English poet JC Squire John Collings Squire much loved World War One Poem “To a Bulldog” . The Poem was first published in 1917 and dedicated to his friend killed in the great war Captain William Hammond Smith (52nd Bde, Master of Sidney Sussex College, Cambridge and Annie Smith, He was educated at Faith’s School, Blundell’s School and Sidney Sussex College, Cambridge where he gained a BA in Classics. He later studied at the Royal Academy and the Slade School of Art. He was KIA 12th April, 1917).
Sir John Collings Squire (2 April 1884 — 20 December 1958) was a British poet, writer, historian, and influential literary editor of the post-World War I period. JC Squire was born in Plymouth, England on April 2 1882 and died in Rushlake Green in Sussex, England on Dec. 20 1958. He was a leading poet of the Georgian school, a journalist, playwright, and an influential critic and editor. He was educated at Blundell’s School and then at Cambridge University (St. John’s College). He was appointed literary editor of the New Statesman in 1913, and acting editor in 1917.
To A Bulldog..
We shan’t see Willy any more, Mamie,
He won’t be coming any more:
He came back once and again and again,
But he won’t get leave any more.
We looked from the window and there was his cab,
And we ran downstairs like a streak,
And he said, ‘Hullo, you bad dog,’ and you crouched to the floor,
Paralysed to hear him speak.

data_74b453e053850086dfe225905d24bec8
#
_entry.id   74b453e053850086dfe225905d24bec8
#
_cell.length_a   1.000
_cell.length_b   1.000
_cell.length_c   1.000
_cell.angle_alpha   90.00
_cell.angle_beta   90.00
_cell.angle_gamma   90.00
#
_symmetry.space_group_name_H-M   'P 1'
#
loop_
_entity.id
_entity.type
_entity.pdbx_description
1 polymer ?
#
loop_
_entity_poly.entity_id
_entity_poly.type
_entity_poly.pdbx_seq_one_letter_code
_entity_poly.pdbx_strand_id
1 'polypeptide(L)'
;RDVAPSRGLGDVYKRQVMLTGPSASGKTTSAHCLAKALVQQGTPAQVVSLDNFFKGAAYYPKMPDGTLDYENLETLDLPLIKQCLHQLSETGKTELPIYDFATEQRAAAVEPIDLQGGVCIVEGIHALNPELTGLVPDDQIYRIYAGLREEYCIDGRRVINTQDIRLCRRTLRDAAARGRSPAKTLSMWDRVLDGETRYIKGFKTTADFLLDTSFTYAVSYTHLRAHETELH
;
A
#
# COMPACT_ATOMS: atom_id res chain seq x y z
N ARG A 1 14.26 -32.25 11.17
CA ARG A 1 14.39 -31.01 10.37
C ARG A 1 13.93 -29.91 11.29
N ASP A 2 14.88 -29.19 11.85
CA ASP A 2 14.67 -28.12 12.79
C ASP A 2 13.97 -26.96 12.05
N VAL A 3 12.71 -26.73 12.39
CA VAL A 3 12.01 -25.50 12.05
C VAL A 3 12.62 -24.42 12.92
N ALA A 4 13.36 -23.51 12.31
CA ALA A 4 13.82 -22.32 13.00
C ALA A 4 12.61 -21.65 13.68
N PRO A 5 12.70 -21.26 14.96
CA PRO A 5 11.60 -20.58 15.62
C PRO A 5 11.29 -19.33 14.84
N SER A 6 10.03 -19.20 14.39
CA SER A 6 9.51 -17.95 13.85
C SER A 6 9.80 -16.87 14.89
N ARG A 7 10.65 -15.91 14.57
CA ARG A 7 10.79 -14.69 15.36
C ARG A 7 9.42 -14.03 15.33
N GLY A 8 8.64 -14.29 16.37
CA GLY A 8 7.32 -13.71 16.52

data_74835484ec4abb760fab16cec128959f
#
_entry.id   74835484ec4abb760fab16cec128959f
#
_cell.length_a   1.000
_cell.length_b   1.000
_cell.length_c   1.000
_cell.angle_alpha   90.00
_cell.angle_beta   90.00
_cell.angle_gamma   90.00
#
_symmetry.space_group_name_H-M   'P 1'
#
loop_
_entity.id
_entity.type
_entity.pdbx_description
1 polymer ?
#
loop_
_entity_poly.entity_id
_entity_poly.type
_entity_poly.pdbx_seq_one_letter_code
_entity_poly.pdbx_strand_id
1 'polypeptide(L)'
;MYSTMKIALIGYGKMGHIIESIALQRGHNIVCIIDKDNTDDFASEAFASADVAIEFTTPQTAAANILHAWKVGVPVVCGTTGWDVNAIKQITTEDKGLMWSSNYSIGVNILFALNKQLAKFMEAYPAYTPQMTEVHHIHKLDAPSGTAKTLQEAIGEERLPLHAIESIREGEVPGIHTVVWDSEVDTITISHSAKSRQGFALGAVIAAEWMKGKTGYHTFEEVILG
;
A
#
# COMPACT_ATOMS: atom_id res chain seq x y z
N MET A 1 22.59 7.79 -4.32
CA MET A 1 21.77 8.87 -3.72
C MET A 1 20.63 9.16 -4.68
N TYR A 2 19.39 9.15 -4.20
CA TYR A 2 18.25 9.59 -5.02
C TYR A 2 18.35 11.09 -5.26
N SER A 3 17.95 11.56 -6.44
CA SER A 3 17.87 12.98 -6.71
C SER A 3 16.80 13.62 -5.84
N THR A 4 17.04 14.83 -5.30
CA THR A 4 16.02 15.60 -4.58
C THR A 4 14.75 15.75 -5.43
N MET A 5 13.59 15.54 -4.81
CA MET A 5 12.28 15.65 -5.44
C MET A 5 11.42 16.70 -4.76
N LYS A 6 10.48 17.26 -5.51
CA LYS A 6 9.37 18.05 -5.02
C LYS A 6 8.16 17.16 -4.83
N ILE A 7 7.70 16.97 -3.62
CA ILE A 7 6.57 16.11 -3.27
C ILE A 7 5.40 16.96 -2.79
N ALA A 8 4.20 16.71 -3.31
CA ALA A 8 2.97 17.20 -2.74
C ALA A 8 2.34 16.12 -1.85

And then let fly at his face and his chest
Till I had to hold you down,
While he took off his cap and his gloves and his coat,
And his bag and his thonged Sam Browne.
We went upstairs to the studio,
The three of us, just as of old,
And you lay down and I sat and talked to him
As round the room he strolled.
Here in the room where, years ago
Before the old life stopped,
He worked all day with his slippers and his pipe,
He would pick up the threads he’d dropped,
Fondling all the drawings he had left behind,
Glad to find them all still the same,
And opening the cupboards to look at his belongings
. . . Every time he came.
But now I know what a dog doesn’t know,
Though you’ll thrust your head on my knee,
And try to draw me from the absent-mindedness
That you find so dull in me.
And all your life, you will never know
What I wouldn’t tell you even if I could,
That the last time we waved him away
Willy went for good.
But sometimes as you lie on the hearthrug
Sleeping in the warmth of the stove,
Even through your muddled old canine brain
Shapes from the past may rove.
You’ll scarcely remember, even in a dream,
How we brought home a silly little pup,
With a big square head and little crooked legs
That could scarcely bear him up,
But your tail will tap at the memory
Of a man whose friend you were,
Who was always kind though he called you a naughty dog
When he found you in his chair;
Who’d make you face a reproving finger
And solemnly lecture you
Till your head hung downwards and you looked very sheepish:
And you’ll dream of your triumphs too,
Of summer evening chases in the garden
When you dodged us all about with a bone:
We were three boys, and you were the cleverest,
But now we’re two alone.
When summer comes again,
And the long sunsets fade,
We shall have to go on playing the feeble game for two
That since the war we’ve played.
And though you run expectant as you always do
To the uniforms we meet,
You’ll never find Willy among all the soldiers
In even the longest street,
Nor in any crowd; yet, strange and bitter thought,
Even now were the old words said,
If I tried the old trick and said, ‘Where’s Willy?’
You would quiver and lift your head,
And your brown eyes would look to ask if I was serious
And wait for the word to spring.
Sleep undisturbed: I shan’t say that again,
You innocent old thing.
I must sit, not speaking, on the sofa,
While you lie asleep on the floor;
For he’s suffered a thing that dogs couldn’t dream of,
And he won’t be coming here any more